In Fargo this week, there was a climate change town hall organized by Fargo City Commissioner John Strand.
It was well-attended, featuring dozens of speakers with different ideas for how Fargo, as a community, could address the issue.
Remember, for many of these people, we are beyond the point of debating whether or not some sort of climate change apocalypse is really in the offing. For them, that’s an article of faith, and you’re not allowed to merely acknowledge that climate is changing. You have to believe in their version of the end times. Those disputing it are guilty of sin as grievous as, say, Holocaust denial.
Anyway, Fargo Forum reporter Barry Amundson covered the event, and his article is worth your time to read if you haven’t already.
This quote, heartbreaking in its earnestness, is what we want to focus on for the purposes of this post:
Ryan Livdahl, a Fargo South sophomore, was among the students requesting a city emergency declaration. He said, “I just want to live until I’m 50.”
His classmate, Nash Penner, said state and world leaders have “done nothing for so long” and Fargo could set an example as North Dakota’s biggest city.
“I just want to live until I’m 50.”
This is an American child who is scared he might not live far into middle age.
How did we get to this point?
We shouldn’t be surprised that some kids feel this way. After all, the meeting Livdahl attended was one in which some attendees demanded that the city declare a “climate emergency.”
An emergency. As in a “dangerous situation requiring immediate action.”
When allegedly serious-minded adults say that sort of thing, are we surprised that the children are frightened? And it’s not like this is a new development. The parents of some of the children who spoke at this townhall were probably groomed by global warming propaganda when they were younger. I can remember reading about the evils of coal companies in my science class and going home to watch Captain Planet beat up loggers and oil company executives on television.
Thing is, the halls of history are littered with dried up husks of doom-saying political and social movements. The advancement of humanity has ever been paralleled by one faction after another insisting that apocalypse is just around the corner unless we accede to their sets of laws or moral codes. Sometimes the movements are religious (like Millerism, for instance), and sometimes they have their roots in science (see the various iterations of the Malthusian catastrophe).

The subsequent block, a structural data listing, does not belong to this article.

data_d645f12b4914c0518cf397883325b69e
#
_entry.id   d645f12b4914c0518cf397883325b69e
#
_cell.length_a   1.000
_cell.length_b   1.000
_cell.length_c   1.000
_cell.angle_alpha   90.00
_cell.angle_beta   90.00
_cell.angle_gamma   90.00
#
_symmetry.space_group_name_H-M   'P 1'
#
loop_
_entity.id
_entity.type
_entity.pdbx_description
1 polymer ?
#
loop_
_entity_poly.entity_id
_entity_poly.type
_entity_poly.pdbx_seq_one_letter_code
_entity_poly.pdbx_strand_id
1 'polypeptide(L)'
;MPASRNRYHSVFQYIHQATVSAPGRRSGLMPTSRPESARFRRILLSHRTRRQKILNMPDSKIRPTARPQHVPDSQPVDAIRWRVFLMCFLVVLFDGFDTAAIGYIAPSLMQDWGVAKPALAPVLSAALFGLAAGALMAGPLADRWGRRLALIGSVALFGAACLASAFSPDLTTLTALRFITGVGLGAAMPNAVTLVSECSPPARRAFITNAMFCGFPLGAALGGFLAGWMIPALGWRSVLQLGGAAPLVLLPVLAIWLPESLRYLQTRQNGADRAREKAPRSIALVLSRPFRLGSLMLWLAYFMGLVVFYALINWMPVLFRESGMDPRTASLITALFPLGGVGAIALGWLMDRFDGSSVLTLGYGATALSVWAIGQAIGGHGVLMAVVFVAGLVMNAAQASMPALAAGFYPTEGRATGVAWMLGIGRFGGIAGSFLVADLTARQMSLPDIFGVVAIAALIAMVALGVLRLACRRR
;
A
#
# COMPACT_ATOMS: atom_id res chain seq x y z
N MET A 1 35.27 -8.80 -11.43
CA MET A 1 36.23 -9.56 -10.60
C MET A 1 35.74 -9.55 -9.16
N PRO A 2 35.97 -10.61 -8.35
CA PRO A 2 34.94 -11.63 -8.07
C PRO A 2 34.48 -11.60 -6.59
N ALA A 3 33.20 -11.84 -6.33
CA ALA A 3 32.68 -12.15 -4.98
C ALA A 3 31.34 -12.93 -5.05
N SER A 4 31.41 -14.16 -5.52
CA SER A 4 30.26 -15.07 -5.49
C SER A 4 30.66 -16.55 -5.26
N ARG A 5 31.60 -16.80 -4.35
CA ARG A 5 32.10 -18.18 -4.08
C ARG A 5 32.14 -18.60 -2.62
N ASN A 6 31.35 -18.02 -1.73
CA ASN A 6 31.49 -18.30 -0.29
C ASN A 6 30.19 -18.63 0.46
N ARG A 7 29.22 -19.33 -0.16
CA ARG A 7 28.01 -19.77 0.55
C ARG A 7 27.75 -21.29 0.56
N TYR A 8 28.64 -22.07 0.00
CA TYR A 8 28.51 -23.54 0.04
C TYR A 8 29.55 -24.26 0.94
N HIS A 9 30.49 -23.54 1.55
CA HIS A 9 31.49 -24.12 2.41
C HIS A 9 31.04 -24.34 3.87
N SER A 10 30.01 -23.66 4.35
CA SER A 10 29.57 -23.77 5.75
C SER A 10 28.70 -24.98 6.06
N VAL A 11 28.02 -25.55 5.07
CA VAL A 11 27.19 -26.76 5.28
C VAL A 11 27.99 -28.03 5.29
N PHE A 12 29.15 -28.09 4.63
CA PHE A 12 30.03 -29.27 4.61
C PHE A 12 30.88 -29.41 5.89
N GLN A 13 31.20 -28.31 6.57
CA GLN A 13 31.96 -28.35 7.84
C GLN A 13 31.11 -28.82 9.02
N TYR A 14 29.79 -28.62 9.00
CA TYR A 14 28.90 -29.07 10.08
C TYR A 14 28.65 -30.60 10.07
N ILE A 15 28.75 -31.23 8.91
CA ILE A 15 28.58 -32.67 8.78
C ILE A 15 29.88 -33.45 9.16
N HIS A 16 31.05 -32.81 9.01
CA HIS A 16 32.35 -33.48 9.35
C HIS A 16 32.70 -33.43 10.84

Somehow, despite mostly ignoring these movements, humanity has soldiered on (imperfectly, admittedly) to ever-greater heights of health and prosperity. (Sadly, the decline in American life expectancy of late seems due mostly to self-inflicted causes such as drug/alcohol abuse, obesity, and suicide).
I’m all for an endless debate about how humankind can be better stewards of the environment. For instance, I think it’s perfectly reasonable to have a discussion on how we use and dispose of plastics in our society. Unfortunately, so much of the modern environmental movement is built on an apocalyptic foundation. We are told that we must either adhere to its strictures or die.
That’s the wrong message to send.
Humanity has risen to and defeated every challenge it has ever faced. We are already rising to modern environmental challenges (for instance, though U.S. carbon emissions have spiked recently, they’re also near the bottom of a decades-long decline).
We’re-all-gonna-die rhetoric is excellent fodder for stirring speeches and fundraising. It usually makes for poor public policy, however.
If those folks who gathered in Fargo really want to make progress with their cause, they’d be better served by knocking off the scare tactics and getting real.